Buc-ee’s convenience store sits outside Athens, Alabama, like a giant squatting beaver.
This food stirs up a lot of memories. Because that’s what good barbecue does. It makes you remember.
The first thing you should know about me is that I am very nosy person. I get this from my mother. I have my black belt in rubbernecking.
“I am a little old woman who lives in an assisted living facility…” her email began. “I had a baby when I was fourteen…” she wrote.
“Hello?” said a girl’s voice. “Someone told me your husband worked on old cars?”
Our plane touched down in Birmingham at about 7 p.m. The captain said, “Welcome to the Magic City, we hope you’ve enjoyed your flight.”
A look of wistfulness comes over the face of the young woman making my sandwich at a New York deli counter. “Birmingham,” she said. “I’m from Birmingham. I was born there.”
The young woman cutting my hair goes by the name Shelby. She is as country as a collard, with an accent like Ribbon cane syrup.
I love cornbread. I was raised on the stuff, just like everyone else in America.
The church is gone. All that remains of the Reformed Presbyterian Church is a log pile and some crumbled bricks. You can’t even tell it was a church.
The kid is an artist. He stands behind the flat top grill, flipping eggs. I am at your quintessential American eatery. It’s raining. But it’s warm inside. And I’m happy here.
The dusk is reflecting off Douglas Lake. I am nestled in the French Broad River valley, seated on the porch of a log cabin, watching the Great Smoky Mountains continue to be Great.
Heaven is real. Sometimes it’s hard for us to see it. Sometimes the pain of life can make you blind.
Avondale Park was a glorified zoo. A rest home for animals. There wasn’t much going on in Avondale. People paid a few pennies to see Miss Fancy eat hay and make poop.
The first concert I ever saw was the Oak Ridge Boys. I was 2 years old. Mama took me. I pooped my diaper while they were singing “Elvira.” My mother changed me at the foot of the stage as I was singing at the top of my voice. One of the Oak Ridge Boys gagged, mid-song.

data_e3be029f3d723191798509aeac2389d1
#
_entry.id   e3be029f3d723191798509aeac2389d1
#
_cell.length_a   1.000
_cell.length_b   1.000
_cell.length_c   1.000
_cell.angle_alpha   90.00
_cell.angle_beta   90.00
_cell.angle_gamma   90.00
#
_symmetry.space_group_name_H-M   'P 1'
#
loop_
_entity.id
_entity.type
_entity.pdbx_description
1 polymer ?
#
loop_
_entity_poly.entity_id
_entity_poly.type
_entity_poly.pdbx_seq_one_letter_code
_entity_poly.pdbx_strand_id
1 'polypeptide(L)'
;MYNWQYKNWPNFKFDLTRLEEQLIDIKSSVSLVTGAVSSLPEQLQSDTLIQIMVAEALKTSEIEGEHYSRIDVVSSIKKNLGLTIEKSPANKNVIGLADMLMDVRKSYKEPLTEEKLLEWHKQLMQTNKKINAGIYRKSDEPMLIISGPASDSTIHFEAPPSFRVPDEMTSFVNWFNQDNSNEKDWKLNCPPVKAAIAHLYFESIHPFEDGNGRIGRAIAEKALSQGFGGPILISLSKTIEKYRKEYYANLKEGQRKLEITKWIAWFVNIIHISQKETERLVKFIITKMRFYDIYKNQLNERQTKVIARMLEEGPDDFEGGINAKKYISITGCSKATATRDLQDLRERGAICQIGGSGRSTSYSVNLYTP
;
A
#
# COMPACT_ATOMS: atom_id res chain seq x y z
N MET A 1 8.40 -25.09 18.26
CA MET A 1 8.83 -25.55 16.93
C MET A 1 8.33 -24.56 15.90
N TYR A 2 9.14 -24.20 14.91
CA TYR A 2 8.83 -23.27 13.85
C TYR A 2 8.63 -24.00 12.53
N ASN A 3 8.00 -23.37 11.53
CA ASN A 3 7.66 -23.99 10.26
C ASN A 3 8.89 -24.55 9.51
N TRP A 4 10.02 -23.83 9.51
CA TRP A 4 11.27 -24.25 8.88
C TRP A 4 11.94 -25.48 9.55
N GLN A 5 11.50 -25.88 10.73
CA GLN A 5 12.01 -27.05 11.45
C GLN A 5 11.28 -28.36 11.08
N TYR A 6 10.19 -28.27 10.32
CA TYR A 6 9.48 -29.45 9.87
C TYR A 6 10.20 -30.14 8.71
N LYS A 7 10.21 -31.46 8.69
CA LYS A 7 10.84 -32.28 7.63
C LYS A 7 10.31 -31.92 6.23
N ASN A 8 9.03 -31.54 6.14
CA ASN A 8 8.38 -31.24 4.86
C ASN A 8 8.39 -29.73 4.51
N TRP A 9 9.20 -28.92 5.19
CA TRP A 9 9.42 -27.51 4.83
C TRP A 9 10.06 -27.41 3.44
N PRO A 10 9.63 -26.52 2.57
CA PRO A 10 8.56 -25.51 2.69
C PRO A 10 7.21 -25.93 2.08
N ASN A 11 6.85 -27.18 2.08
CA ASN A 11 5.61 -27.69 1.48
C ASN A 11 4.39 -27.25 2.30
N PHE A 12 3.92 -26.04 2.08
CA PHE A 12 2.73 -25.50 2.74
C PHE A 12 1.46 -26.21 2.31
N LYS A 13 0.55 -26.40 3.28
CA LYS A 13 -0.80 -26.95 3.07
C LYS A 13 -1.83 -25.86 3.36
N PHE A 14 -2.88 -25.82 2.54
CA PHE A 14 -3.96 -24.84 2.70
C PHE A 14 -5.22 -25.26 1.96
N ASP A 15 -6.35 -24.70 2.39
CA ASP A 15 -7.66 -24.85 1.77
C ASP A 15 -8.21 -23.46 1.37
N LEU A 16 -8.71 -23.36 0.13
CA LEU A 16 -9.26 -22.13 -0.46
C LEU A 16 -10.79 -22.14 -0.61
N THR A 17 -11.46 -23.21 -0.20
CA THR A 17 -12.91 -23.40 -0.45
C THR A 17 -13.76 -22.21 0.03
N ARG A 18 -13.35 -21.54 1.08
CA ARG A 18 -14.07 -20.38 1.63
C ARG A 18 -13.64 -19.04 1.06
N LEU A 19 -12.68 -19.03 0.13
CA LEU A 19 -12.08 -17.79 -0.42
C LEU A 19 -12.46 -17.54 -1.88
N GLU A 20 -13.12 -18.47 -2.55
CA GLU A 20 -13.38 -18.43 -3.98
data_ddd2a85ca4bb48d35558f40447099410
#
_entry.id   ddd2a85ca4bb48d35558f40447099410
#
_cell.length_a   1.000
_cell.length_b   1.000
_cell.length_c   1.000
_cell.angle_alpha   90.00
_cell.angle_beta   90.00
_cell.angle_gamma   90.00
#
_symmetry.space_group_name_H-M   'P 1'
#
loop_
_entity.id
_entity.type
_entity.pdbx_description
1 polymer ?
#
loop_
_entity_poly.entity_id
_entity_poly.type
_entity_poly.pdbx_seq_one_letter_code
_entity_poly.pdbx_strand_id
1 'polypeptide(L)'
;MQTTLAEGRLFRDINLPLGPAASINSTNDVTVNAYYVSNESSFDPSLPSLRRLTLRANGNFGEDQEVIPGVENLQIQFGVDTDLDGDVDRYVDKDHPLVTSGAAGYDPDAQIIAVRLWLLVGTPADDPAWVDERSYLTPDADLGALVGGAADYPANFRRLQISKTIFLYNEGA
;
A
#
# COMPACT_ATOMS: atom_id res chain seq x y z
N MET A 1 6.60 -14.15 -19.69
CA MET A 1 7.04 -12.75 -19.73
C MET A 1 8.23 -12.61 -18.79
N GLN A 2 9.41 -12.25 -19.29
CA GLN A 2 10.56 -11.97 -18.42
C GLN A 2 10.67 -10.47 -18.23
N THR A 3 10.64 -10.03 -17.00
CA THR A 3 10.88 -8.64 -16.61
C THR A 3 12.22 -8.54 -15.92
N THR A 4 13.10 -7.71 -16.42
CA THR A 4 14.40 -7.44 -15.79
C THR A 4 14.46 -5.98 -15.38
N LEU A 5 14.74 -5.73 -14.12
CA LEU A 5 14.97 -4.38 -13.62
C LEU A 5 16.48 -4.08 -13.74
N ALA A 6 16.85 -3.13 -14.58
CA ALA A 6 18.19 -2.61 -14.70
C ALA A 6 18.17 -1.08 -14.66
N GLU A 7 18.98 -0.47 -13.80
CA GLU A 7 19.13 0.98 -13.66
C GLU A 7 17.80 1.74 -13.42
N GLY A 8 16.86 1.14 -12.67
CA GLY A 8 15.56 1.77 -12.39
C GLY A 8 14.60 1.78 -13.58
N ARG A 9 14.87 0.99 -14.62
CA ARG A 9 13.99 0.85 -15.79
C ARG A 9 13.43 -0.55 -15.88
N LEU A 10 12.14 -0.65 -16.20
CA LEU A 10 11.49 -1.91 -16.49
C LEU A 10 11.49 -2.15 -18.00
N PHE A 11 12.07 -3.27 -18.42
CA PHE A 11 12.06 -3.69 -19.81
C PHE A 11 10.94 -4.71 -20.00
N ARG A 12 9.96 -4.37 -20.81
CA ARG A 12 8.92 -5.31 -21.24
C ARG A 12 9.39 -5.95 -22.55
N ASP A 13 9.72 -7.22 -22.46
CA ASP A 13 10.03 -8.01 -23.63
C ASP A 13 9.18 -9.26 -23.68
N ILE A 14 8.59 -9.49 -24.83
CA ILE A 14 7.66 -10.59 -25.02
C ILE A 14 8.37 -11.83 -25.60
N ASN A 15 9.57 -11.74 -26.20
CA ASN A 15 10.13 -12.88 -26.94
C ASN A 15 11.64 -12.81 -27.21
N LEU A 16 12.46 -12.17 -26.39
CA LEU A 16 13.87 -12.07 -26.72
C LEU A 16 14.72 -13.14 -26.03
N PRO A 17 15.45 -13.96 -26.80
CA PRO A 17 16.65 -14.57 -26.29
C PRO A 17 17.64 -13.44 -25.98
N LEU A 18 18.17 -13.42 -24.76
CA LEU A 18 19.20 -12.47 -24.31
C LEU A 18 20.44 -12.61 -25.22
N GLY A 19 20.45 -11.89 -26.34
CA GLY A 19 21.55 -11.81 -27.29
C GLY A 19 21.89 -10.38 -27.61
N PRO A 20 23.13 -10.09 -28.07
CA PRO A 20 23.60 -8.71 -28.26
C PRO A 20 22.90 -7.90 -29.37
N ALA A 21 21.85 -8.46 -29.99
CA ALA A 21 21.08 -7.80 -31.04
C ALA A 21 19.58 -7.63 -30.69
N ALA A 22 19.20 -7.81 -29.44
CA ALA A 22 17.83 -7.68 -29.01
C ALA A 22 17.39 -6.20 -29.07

‘Twas a Christmas tree lot in Alabama. It was the kind of operation that does business in the parking area of a major shopping complex.
"The whole WORLD can’t be wrong about Santa, can they?"
I thought to myself about how lucky I am to live in a place called Magic City. Because it really is.
Becca is 10 years old. She waits for me patiently outside the restaurant because—big surprise—I am late for our meeting. I will be late for my own cremation.
It’s only college football. It’s not real life. It’s just college-age kids on a field, wearing shoulder pads, trying seriously to give each other concussions. It’s just a game.
I don’t engage in controversy. But sometimes I have to. And this is one of those have-to moments.
Earlier this morning, I was on a radio show. The host drilled me with loaded questions. It was a disaster. I was supposed to be plugging my new book, instead the host was asking slanted questions about hot-button, divisive topics.
This week, my wife and I visited the Callahan School for the Deaf & Blind with our dog. We were running late. Our vehicle squealed into the parking lot on two wheels.
God bless the people of this fine state. God bless the memory of Hank Senior. And God bless Alabama.
The hotel parking lot. Early afternoon. He was packing his truck. Slamming toolbox lids. Reorganizing luggage in the rear cab. Iowa plates.
Today, I am no longer the little boy whose father died by suicide. I am a man now. A man whose life ambition is to help others who have fallen.
The first thing you should know about Joseph is that he isn’t an optimist. In fact, he has no faith in this world. And he has even less faith in people.